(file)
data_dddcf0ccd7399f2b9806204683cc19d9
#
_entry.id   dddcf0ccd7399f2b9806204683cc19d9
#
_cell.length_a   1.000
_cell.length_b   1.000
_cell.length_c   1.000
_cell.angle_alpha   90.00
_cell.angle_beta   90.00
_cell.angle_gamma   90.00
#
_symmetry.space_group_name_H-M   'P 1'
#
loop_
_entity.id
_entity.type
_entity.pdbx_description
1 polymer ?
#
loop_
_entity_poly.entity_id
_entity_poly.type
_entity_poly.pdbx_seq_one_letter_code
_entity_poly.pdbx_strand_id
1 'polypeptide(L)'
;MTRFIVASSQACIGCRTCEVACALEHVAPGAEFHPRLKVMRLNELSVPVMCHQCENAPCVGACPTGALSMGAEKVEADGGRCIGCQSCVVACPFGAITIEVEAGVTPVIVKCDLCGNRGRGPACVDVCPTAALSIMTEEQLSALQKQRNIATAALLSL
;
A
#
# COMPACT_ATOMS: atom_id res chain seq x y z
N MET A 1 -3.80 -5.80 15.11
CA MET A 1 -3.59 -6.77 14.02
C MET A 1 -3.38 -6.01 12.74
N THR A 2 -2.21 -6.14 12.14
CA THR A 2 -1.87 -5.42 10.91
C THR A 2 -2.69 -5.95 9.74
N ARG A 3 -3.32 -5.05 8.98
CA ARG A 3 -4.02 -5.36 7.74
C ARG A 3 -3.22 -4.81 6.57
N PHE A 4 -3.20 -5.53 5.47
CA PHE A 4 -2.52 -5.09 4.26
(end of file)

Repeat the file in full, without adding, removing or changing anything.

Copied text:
data_dddcf0ccd7399f2b9806204683cc19d9
#
_entry.id   dddcf0ccd7399f2b9806204683cc19d9
#
_cell.length_a   1.000
_cell.length_b   1.000
_cell.length_c   1.000
_cell.angle_alpha   90.00
_cell.angle_beta   90.00
_cell.angle_gamma   90.00
#
_symmetry.space_group_name_H-M   'P 1'
#
loop_
_entity.id
_entity.type
_entity.pdbx_description
1 polymer ?
#
loop_
_entity_poly.entity_id
_entity_poly.type
_entity_poly.pdbx_seq_one_letter_code
_entity_poly.pdbx_strand_id
1 'polypeptide(L)'
;MTRFIVASSQACIGCRTCEVACALEHVAPGAEFHPRLKVMRLNELSVPVMCHQCENAPCVGACPTGALSMGAEKVEADGGRCIGCQSCVVACPFGAITIEVEAGVTPVIVKCDLCGNRGRGPACVDVCPTAALSIMTEEQLSALQKQRNIATAALLSL
;
A
#
# COMPACT_ATOMS: atom_id res chain seq x y z
N MET A 1 -3.80 -5.80 15.11
CA MET A 1 -3.59 -6.77 14.02
C MET A 1 -3.38 -6.01 12.74
N THR A 2 -2.21 -6.14 12.14
CA THR A 2 -1.87 -5.42 10.91
C THR A 2 -2.69 -5.95 9.74
N ARG A 3 -3.32 -5.05 8.98
CA ARG A 3 -4.02 -5.36 7.74
C ARG A 3 -3.22 -4.81 6.57
N PHE A 4 -3.20 -5.53 5.47
CA PHE A 4 -2.52 -5.09 4.26